The second distinction is functional clarity. Aside from its scalar domination among its adjacent modules, the use of color on non-circulation modules not only reinforces the separation of program but broadly distinguishes circulation from program. Additionally, color enables a more pictorial reading of the building as a whole, but precedes in priority the scalar dominance of the datum and thereby distributes the phenomenal experience from experiencing (circulating) to simply reading the datum as a type of frame - a border in the pictorial sense. The act of reading the House, like reading a minimalist painting, becomes dependent on its border - a type of phenomenal transparency which effectively allows the beholder to see through imagery to pure form. In essence, the wall obscures itself in simply being a building element as functional as any of the curvilinear volumes - the other shapes on the canvas - while also clearly remaining a foundational or functional element in itself. Consequently, as a defining element of the House the datum unifies while separates on the basis of phenomenal effects initially apparent in the experience of minimalist art. Different ways of experiencing or reading are accomplished by identifying the datum as theatre, as frame or building as painting.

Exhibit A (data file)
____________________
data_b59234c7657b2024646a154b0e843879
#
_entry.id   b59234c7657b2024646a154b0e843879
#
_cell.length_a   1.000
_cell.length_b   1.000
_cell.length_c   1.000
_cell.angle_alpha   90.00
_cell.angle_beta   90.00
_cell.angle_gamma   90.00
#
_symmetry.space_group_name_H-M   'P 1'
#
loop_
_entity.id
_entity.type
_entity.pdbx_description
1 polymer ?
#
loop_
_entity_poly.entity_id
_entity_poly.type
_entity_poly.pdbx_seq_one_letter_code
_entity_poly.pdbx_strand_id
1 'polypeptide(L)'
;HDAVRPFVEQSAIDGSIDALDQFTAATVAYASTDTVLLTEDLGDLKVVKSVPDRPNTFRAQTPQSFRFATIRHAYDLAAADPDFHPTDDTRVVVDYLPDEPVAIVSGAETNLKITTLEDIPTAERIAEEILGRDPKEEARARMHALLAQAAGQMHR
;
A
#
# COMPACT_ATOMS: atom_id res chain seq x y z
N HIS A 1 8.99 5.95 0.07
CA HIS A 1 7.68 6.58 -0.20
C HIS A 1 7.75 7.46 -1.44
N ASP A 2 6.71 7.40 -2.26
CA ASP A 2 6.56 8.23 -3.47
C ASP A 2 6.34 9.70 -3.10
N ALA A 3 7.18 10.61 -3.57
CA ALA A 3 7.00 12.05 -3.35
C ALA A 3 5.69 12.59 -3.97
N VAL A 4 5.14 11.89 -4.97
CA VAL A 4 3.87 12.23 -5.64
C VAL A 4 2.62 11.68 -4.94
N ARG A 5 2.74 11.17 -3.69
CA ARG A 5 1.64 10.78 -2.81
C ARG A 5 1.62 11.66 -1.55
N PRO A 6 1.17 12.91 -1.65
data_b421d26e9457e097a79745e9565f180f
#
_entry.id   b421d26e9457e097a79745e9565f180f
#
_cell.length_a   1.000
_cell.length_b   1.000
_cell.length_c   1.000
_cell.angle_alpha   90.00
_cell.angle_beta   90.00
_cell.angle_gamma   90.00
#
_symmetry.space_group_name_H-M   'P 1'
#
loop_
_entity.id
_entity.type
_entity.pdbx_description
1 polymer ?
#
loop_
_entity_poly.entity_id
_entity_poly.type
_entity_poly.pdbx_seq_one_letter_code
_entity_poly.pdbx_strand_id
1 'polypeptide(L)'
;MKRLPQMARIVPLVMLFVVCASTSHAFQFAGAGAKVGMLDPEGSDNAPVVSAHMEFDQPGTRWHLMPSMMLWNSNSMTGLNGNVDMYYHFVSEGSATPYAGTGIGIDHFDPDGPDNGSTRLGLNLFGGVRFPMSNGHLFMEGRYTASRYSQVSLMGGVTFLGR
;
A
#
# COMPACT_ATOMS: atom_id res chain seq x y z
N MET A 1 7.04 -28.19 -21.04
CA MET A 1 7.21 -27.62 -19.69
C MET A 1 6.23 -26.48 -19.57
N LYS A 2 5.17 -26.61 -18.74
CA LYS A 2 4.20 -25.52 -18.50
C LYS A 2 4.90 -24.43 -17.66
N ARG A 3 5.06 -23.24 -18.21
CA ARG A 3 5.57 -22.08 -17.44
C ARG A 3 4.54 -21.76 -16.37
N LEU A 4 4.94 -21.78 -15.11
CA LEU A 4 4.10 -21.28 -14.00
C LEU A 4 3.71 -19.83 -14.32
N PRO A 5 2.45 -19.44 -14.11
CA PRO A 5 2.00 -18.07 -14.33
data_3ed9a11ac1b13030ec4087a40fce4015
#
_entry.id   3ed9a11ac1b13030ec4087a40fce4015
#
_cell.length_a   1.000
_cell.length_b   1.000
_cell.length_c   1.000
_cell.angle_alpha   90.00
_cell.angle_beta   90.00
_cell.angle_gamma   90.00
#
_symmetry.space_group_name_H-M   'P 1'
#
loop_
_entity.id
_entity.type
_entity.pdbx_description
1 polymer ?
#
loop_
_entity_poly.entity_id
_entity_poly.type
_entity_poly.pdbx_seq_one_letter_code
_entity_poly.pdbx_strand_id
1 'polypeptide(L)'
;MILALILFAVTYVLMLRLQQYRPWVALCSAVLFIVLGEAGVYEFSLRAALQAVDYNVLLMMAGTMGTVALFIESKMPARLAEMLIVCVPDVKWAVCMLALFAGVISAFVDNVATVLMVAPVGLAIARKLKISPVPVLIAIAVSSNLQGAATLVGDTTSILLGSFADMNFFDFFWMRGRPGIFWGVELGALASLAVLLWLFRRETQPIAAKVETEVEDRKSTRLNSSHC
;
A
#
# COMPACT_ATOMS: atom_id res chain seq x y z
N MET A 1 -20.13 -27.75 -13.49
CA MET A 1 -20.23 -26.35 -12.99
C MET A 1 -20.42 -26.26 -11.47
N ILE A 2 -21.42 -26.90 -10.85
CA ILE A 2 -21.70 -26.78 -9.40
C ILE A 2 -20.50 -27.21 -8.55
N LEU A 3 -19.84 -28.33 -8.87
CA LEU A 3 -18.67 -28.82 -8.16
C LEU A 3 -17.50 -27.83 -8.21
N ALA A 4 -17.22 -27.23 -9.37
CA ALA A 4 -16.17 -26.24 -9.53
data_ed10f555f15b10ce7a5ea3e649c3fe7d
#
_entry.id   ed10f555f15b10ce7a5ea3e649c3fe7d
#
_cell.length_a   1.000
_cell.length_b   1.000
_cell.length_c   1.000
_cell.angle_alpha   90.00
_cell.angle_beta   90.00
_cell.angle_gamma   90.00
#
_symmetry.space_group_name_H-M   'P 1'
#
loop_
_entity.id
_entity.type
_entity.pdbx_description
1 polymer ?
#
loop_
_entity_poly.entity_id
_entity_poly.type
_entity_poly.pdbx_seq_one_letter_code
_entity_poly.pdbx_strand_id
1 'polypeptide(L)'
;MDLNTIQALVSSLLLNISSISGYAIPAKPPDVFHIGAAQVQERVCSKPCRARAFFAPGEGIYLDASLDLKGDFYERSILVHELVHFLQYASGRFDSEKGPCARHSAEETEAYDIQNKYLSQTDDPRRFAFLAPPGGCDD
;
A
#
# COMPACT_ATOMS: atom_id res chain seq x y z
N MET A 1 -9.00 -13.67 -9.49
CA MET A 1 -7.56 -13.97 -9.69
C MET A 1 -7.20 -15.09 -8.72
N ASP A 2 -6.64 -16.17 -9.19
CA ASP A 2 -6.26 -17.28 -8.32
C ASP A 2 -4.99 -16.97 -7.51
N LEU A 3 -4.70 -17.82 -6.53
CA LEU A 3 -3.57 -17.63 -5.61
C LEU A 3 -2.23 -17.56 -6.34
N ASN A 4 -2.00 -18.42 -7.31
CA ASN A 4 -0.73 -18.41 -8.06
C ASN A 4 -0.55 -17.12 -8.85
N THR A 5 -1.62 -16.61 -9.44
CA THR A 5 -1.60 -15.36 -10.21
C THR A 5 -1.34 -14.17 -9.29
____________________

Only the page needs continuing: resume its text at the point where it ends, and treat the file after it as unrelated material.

While the House was Hejduk's attempt at reinterpreting the traditional configuration of a house, Price's Palace was an experiment in reconfiguring a house (or palace). The basis of the Palace experience rests on continual disassembly and reassembly - a continually discontinuous experience as in the House - of modular elements which comprise programs. Activity spaces, or more generally volumetric function, become dynamic along a mechanical and structural framework, as opposed to one-off spaces adjacent to the stationary datum in the House. Structure is variable while program is mapped to various modules, and circulation is reduced in priority to a means rather than a focus. In this case, the flexibility of space is what houses action, rather than demands it as in the datum's situation. Disordered unification is then achieved by a dynamic and static tandem. The Palace's unenclosed steel structure, in contrast with prefabricated modules, suggests a literal transparency in accordance with a dynamic, changing system of separate programs. Much like the datum the experience of disparate programs depends on the timeless theatricality of a unifying element; however, unlike the datum, the Palace embeds action or activity in structure and technology rather than proposes or demands it in a singular relatively static element. The intention therefore implies passivity of the beholder while the structure creates action by acting. As in minimalist sculpture, the setting emphasizes timelessness through repetitive activity - configuration and reconfiguration, a constant shuffling of modules. In this way, the Palace becomes literally transparent by necessitating a recognition of itself or its program allowing its dynamism to actively invite the occupant as opposed to forcing a choice. Put simply, the beholder is given a flexibility of choice or control, as in the observation of minimalist sculpture which pushes a practically infinite, timeless, field of choice.